The issue at the trial was the validity of the insurance policy. Two questions were submitted to the jury: One was whether Josephine Grenier at the time of the placing of the insurance on the Chevrolet was its unconditional and the sole owner; and the other, whether at the time of the placing of the insurance on the Plymouth she was the unconditional and sole owner of that car; and the answer to each question was in the negative.

It being an express condition of the policy that it should be void in case the assured named was not the sole and unconditional owner, it necessarily follows, as a matter of law, from the verdict of the jury, that the policy was void, and judgment should be rendered accordingly unless there appears some reason to the contrary.

After the death of Turcotte and Paquette in the accident of November 7th, a suit was brought in the superior court of the state by the administratrix of Turcotte against Josephine and Raymond L. Grenier to recover damages for the negligent driving of the car, causing the death of Turcotte. The plaintiff discontinued as to Josephine Grenier and was awarded a verdict of $1,500 against Raymond L. Grenier. No judgment has been rendered on that verdict, and a motion by the plaintiff for a new trial is pending. The motion was made on the ground that the amount awarded for damages was inadequate.

On September 28, 1937, before the trial of that suit, the respondent Raymond L. Grenier, in behalf of his mother and himself, notified the insurance company, in writing, by a letter directed to it at 120 S. LaSalle street, Chicago, Ill., that it was the duty of the petitioner to defend the Turcotte suit, and saying "We demand that you comply with this duty. Your lawyers, Robinson and Richardson of Portland, should be notified to defend this suit that they know about." The company had informed Grenier by letter of November 23, 1936, that it disclaimed all liability under the policy and should take legal measures to have it declared void. The company took no part in the defense of the suit in the superior court.

It does not appear that the administrator of Paquette has brought any suit, but the limitation fixed by the statute for so doing has not expired.

The Matter of Jurisdiction.

The respondents, in various ways and on several grounds, challenge the jurisdiction of this court.

This petition for a declaratory judgment was filed September 29, 1937. On October 6th a motion to dismiss was filed by each of the respondents, the language and the grounds for dismissal in each case being substantially the same, to wit:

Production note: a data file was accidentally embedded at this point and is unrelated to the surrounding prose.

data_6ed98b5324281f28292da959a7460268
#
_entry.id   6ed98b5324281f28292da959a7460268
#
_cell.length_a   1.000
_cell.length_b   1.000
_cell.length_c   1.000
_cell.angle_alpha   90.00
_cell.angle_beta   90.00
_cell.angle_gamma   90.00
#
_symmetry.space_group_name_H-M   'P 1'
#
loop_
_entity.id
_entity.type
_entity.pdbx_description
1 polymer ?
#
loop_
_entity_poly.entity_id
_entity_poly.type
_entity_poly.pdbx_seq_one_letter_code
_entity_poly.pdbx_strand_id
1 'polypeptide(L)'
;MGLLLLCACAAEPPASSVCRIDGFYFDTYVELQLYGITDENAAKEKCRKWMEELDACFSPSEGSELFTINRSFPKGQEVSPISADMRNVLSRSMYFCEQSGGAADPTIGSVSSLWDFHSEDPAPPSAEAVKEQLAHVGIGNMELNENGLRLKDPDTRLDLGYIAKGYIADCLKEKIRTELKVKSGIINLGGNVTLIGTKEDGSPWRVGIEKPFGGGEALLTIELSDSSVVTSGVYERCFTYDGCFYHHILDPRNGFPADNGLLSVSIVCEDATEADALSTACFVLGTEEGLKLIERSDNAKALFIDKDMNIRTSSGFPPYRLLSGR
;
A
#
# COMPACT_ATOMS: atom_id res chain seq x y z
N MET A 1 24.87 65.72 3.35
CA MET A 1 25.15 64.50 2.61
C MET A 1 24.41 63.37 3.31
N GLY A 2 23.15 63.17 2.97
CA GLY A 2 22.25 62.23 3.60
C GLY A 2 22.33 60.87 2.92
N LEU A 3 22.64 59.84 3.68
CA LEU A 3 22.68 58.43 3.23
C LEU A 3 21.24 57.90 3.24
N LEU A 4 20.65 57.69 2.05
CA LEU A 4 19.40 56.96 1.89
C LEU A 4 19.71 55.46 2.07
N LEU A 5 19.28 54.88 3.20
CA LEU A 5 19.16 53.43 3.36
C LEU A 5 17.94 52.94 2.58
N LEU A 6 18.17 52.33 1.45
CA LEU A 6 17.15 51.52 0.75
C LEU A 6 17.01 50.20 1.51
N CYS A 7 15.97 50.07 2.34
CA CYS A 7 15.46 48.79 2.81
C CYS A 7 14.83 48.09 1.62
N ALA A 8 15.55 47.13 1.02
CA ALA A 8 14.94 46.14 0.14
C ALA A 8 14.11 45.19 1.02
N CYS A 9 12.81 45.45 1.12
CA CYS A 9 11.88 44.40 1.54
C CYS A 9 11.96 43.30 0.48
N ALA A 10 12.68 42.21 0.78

First: "That said petition admits on its face prior jurisdiction of the Superior Court of the State of Maine of actions brought and now pending of Theodore Paquette, Administrator of the Estate of Roland Paquette against Raymond L. Grenier and Josephine Grenier, and the prosecution of said suit cannot be enjoined by any federal court, said action not arising from any proceeding in bankruptcy."

Second: "That said petitioner having discontinued its business is not authorized to do business in the State of Maine and is not a citizen of the State of Illinois, and had no legal capacity to appear and prosecute said petition in these proceedings."

It is evident that the motions refer to the suit of Turcotte against Grenier hereinabove mentioned, as only one action was pending in the state court and that was by Turcotte.

Assuming these motions to be amended to apply to the only suit pending, it should be said that there is no question of the right of Turcotte to have brought the suit he did in the state court, and no injunction has issued from this court.

As for the second ground mentioned, there is no evidence that the petitioner is not authorized to do business in Maine; but, even if a previous permission to do business here had been withdrawn, and it had ceased doing business in Maine, the petitioner would not thereby be deprived of access to the federal courts. The allegation that the petitioner was not a citizen of Illinois is, of course, without effect, because it might be a citizen of any state, other than Maine, and have the same right to sue.